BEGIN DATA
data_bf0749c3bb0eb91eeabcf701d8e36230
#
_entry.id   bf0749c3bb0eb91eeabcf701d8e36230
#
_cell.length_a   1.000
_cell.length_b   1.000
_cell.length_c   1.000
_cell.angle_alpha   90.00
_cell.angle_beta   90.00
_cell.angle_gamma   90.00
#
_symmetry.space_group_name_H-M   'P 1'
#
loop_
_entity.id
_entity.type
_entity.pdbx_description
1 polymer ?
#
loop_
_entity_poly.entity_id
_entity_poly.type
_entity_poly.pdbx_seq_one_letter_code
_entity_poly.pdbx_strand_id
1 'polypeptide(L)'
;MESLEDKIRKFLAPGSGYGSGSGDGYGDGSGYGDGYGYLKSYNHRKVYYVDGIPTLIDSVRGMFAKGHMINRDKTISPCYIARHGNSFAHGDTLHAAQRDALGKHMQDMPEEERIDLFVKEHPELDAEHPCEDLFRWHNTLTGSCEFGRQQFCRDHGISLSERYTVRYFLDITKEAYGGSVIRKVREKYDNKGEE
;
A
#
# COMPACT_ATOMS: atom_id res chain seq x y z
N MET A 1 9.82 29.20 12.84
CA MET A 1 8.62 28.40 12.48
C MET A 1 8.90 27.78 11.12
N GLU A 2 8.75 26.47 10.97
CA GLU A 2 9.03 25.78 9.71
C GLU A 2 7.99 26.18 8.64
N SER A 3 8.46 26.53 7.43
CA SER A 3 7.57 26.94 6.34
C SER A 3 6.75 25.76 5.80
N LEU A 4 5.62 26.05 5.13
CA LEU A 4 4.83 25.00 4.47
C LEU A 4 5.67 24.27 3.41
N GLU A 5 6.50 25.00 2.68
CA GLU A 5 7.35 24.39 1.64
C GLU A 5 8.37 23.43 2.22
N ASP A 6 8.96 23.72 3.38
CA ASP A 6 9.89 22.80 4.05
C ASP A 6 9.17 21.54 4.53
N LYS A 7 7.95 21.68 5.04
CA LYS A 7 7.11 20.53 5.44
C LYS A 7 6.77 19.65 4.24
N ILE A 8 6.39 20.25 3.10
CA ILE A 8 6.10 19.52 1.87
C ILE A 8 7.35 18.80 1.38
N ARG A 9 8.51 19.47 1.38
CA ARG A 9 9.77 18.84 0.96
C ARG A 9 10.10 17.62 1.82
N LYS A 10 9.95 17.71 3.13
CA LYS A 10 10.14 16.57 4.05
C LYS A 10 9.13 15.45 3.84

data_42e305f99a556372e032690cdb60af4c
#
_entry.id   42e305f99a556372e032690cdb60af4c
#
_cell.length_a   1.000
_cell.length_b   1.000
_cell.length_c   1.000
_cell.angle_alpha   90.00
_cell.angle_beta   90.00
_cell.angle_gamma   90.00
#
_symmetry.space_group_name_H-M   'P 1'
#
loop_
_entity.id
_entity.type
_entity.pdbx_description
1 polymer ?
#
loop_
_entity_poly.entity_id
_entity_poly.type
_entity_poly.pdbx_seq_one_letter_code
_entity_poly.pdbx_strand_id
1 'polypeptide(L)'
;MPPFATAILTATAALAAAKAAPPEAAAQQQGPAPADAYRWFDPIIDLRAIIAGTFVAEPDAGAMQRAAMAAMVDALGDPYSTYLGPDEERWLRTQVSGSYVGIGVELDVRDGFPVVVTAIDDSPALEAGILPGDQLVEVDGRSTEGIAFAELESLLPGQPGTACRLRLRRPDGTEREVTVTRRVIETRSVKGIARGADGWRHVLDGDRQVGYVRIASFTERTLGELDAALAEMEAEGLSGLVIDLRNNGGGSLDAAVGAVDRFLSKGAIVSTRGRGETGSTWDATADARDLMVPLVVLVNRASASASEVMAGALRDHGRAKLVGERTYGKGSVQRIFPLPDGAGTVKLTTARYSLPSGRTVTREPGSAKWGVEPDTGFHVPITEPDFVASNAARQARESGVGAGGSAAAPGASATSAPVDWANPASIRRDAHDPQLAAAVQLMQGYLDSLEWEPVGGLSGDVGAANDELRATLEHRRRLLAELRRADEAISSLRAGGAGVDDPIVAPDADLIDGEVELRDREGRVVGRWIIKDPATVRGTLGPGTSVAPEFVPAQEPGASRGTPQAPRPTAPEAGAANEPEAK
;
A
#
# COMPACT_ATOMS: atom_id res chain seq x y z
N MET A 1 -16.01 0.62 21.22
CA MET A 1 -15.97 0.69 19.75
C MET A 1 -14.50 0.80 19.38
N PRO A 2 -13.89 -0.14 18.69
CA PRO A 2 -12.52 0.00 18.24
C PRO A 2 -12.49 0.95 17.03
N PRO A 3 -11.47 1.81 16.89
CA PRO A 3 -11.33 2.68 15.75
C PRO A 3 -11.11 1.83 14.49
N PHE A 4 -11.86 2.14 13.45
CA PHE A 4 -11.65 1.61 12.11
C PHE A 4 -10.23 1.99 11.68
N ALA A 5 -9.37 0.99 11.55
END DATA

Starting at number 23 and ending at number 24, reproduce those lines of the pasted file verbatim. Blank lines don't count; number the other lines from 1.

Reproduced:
_entity_poly.pdbx_seq_one_letter_code
_entity_poly.pdbx_strand_id